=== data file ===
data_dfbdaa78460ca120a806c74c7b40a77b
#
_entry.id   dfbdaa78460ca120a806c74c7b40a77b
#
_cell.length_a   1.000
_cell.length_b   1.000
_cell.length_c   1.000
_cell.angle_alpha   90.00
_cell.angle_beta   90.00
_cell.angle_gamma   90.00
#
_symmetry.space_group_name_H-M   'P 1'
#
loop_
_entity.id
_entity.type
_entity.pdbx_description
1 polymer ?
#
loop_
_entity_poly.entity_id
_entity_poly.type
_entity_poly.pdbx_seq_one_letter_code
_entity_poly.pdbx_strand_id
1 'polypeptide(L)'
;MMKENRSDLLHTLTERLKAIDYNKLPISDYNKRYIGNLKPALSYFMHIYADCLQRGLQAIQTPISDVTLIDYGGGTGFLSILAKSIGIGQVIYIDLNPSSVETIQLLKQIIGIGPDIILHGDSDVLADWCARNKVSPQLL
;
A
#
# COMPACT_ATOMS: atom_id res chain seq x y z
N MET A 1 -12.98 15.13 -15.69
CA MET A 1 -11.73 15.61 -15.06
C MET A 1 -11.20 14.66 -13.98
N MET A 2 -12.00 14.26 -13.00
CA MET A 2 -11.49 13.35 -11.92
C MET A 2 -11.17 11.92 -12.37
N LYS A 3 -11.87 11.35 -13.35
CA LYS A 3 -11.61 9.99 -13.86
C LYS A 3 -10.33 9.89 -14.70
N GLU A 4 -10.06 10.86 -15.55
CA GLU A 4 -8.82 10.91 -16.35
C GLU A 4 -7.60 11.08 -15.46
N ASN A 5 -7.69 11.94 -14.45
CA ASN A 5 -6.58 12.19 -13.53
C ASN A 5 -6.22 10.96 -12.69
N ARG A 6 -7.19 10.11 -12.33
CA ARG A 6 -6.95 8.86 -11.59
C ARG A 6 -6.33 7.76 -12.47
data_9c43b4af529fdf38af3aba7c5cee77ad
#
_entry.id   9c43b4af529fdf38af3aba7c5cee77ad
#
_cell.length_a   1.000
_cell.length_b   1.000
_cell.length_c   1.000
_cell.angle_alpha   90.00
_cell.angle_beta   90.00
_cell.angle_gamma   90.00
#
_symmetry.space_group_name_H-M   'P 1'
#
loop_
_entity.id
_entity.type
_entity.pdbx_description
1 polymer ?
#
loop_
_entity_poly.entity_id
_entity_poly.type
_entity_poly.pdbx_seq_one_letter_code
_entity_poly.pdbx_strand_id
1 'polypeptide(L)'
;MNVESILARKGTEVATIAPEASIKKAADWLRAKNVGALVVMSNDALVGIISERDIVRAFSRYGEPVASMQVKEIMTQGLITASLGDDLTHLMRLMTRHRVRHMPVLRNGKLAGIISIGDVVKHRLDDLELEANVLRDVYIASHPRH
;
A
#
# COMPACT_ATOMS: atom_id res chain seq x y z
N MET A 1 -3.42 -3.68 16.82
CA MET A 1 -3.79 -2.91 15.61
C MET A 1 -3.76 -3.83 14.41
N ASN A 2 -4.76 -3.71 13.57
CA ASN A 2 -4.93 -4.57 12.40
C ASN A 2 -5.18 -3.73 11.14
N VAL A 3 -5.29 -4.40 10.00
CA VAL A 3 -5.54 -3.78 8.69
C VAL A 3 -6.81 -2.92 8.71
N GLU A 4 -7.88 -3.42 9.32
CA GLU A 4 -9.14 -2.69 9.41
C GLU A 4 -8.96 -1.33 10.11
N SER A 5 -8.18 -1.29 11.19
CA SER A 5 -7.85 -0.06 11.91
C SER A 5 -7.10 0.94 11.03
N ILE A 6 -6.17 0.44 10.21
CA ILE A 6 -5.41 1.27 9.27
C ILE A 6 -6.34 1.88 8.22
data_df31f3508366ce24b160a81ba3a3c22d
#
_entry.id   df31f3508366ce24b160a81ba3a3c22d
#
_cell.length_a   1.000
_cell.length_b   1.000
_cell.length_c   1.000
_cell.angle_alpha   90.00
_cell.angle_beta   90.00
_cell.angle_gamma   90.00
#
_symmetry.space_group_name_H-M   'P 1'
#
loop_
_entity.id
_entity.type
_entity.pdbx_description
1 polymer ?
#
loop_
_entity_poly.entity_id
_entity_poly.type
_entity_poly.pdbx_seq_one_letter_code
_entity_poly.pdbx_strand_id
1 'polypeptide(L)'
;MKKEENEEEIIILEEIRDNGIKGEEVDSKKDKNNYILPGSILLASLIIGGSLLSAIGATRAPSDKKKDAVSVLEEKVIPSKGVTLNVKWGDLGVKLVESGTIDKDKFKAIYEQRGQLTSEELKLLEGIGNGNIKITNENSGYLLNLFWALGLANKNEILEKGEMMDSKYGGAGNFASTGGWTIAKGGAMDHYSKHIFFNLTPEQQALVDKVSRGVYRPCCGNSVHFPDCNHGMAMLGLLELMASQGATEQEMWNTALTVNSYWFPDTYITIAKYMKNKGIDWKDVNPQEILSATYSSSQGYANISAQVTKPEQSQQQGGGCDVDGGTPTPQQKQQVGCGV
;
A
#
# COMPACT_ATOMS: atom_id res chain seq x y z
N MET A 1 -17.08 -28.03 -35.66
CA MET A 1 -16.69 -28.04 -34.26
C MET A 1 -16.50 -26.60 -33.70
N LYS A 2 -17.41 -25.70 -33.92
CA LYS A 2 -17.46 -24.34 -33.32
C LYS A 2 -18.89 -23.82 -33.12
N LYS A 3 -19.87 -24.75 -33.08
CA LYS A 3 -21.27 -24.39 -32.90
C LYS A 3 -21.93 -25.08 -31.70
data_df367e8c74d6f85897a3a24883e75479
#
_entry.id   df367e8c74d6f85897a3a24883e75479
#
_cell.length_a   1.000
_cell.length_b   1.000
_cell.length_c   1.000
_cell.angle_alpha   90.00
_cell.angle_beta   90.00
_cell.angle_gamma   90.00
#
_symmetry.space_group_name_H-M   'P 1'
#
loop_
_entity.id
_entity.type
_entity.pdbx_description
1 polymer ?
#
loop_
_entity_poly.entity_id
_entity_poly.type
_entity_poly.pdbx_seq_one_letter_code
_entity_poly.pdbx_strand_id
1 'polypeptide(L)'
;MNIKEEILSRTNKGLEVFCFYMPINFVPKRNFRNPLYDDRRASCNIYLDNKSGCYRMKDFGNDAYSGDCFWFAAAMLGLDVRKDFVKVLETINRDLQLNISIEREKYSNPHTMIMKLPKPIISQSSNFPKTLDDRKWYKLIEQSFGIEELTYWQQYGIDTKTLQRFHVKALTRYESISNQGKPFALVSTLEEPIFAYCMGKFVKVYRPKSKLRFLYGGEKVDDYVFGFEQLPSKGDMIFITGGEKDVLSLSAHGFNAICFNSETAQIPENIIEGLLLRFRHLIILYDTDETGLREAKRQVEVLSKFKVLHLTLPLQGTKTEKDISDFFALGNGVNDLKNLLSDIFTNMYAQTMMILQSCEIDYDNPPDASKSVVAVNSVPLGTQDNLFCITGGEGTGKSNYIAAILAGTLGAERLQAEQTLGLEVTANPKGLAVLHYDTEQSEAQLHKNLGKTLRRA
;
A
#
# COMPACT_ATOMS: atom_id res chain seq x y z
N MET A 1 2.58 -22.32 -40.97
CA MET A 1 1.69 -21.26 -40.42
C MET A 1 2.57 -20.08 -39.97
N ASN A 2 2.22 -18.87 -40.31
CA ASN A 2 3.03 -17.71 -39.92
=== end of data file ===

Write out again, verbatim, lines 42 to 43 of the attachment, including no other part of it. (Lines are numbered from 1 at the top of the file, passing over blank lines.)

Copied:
C GLU A 4 -7.60 11.08 -15.46
N ASN A 5 -7.69 11.94 -14.45